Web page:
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AFM Magazine

Running Wild

by: Richard Scott
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For all of football’s passing progress over the past decade, the running game remains a fundamental cornerstone of winning football. Whether you’re punching the ball across the line in short-yardage situations or controlling the clock, every team must be able to get the ball into the hands of a capable runner who can read and follow effective blocks downfield, breaking tackles and making defenders miss. Even shuffle and screen passes acknowledge this basic truth. What’s the difference between an effective running team and a team that struggles to get the job done on the ground? Seven coaches from successful rushing teams shared their input with American Football Monthly.


Make a commitment to running the ball in whatever manner fits your experience, knowledge, personnel, schedule and recruiting base, but don’t be so stubborn that you miss an opportunity to improve by adding a wrinkle, a formation or a whole new package.

“We’re going to be an option team and try to outnumber you at the point of attack,” says Dave Harper, associate head coach and offensive coordinator at Division III Ferrum. “But we’re not your typical vanilla option team. We’ll go power football in a heartbeat; block down, kick out, double-isolation out of the wishbone. We’ll
get unbalanced, too, and try to get the other team unbalanced. “Whatever your philosophy is, whether you run or throw, you’ve got to make the defense think. You’ve got to let him know you can block him four different ways, so he’ll spend more time thinking than reacting.”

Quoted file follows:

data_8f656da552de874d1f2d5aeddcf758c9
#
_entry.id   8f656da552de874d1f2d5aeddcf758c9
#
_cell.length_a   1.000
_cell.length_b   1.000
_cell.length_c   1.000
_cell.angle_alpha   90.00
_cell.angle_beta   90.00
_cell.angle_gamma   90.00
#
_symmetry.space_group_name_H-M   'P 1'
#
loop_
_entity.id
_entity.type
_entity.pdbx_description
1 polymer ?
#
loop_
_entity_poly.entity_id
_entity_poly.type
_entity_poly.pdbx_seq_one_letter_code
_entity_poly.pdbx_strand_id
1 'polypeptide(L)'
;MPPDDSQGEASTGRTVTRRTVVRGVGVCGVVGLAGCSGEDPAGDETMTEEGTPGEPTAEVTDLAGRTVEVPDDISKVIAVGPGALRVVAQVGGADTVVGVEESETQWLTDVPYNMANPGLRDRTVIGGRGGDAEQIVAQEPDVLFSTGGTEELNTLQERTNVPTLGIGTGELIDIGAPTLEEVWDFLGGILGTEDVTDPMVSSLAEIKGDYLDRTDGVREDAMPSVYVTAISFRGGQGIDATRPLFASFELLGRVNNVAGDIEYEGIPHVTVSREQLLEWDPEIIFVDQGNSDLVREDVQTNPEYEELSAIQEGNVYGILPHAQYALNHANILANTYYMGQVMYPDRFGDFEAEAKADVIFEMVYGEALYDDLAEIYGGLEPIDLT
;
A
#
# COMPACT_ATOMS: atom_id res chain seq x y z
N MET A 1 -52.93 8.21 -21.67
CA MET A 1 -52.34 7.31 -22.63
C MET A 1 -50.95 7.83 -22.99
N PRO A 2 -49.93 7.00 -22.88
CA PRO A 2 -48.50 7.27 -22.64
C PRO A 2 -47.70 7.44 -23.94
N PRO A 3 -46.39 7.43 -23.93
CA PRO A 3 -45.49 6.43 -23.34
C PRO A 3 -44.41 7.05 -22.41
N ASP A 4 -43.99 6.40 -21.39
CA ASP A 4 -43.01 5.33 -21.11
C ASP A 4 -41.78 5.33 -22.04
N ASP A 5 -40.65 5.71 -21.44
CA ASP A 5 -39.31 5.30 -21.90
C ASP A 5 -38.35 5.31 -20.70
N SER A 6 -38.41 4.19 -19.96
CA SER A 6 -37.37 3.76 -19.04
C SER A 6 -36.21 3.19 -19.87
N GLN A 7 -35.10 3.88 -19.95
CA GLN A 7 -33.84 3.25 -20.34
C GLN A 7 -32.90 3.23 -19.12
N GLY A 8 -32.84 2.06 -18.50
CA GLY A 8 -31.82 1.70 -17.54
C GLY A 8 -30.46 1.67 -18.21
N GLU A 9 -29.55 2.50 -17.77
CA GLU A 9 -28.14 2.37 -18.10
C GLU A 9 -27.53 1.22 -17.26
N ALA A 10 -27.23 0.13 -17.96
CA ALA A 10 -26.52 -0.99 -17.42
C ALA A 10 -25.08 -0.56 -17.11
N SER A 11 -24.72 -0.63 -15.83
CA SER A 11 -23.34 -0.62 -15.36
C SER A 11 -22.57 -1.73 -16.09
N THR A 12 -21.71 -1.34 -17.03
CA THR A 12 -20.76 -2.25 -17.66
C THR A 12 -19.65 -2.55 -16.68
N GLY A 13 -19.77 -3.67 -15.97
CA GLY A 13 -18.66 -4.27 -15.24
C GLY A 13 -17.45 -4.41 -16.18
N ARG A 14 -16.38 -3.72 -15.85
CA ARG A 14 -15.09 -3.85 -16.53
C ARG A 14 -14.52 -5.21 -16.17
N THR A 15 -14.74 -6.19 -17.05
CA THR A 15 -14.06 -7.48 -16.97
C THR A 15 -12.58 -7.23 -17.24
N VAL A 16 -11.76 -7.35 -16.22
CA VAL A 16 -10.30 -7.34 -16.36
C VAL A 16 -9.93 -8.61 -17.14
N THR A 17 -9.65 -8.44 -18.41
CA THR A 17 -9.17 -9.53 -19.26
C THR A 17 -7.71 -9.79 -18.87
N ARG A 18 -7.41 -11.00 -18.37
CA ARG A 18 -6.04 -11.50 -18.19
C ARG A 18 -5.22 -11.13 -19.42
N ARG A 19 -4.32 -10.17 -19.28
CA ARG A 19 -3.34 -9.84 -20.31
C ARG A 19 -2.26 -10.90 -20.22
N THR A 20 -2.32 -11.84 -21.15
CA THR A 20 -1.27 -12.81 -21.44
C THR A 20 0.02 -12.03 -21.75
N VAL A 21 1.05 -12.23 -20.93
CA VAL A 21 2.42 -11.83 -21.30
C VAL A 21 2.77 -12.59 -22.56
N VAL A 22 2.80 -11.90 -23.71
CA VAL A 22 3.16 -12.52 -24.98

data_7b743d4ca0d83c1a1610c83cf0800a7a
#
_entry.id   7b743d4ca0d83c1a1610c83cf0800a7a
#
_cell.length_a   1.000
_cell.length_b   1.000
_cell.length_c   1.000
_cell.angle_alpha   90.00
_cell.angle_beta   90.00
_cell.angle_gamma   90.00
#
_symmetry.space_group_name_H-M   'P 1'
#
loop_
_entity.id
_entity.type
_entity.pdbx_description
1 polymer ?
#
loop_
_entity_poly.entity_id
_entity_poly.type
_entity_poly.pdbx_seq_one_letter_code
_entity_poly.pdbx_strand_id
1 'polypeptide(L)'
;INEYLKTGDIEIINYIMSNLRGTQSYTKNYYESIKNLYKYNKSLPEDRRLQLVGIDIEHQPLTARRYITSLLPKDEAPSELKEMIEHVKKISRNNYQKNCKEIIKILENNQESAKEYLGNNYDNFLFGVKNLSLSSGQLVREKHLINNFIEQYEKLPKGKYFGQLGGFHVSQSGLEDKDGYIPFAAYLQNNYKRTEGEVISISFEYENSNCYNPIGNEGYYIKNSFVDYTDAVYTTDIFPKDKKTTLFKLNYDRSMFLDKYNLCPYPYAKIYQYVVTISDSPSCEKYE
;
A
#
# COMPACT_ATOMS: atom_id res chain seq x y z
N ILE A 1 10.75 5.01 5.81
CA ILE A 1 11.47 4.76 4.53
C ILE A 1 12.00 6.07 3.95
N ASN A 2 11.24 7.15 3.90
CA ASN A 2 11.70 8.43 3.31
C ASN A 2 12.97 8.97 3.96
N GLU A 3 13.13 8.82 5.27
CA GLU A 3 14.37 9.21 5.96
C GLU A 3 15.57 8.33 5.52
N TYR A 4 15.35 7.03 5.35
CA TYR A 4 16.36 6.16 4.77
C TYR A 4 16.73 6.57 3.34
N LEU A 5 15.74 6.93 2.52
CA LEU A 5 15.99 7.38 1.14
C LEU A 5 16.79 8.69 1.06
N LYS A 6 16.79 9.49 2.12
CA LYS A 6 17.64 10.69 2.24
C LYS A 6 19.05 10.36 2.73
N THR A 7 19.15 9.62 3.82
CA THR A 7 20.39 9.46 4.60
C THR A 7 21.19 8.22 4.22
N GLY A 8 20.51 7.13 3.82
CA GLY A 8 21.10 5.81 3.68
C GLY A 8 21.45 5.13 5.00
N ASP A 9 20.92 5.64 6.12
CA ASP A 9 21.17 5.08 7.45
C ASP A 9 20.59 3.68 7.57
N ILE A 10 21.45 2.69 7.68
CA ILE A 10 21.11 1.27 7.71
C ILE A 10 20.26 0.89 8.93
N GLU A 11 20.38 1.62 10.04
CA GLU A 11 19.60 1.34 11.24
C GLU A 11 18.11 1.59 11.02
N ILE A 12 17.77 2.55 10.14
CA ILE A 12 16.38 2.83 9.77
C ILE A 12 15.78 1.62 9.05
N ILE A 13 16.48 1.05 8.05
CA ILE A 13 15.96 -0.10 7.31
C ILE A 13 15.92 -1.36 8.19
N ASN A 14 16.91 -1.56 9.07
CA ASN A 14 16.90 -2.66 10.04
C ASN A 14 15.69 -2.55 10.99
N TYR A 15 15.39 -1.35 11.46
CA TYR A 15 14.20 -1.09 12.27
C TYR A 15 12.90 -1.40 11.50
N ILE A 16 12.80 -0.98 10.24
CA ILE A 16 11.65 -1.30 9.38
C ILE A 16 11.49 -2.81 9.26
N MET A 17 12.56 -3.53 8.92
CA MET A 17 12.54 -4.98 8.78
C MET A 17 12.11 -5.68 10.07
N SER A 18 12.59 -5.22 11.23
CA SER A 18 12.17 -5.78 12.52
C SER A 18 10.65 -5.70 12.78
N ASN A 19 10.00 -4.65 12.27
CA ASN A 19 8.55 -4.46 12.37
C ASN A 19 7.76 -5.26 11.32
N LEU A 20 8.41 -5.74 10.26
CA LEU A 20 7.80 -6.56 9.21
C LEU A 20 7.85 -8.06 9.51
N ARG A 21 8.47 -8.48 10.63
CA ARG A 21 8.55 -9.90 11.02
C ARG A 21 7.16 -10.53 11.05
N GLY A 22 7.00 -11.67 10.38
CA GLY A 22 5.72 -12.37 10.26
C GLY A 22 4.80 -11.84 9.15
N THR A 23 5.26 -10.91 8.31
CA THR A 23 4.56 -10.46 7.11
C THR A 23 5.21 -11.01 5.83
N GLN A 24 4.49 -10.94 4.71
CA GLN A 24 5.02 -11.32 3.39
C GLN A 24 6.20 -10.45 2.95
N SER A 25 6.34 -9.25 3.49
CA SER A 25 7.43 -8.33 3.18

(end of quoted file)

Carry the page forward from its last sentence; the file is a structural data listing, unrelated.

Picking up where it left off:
Just like in the passing game, the idea is to take what the defense gives you and attack it. If the defense is keyed on stopping one particular area, be ready with another weapon. “No matter what formation you’re lining up in, and we’re lining up in every formation known to man from the I-formation to the spread, we’re still going to find a way to run some kind option so we don’t have to find a way to block all of them,” Wade Lang says, offensive coordinator at Division I-AA Wofford. “Regardless of whether you run the football or throw the football, people are going to find a way to defend it so you have to find a different way to do things. If a team is stopping your running game, they’ve got to be giving you something else. We like to run something off our basic play that takes advantage of that.”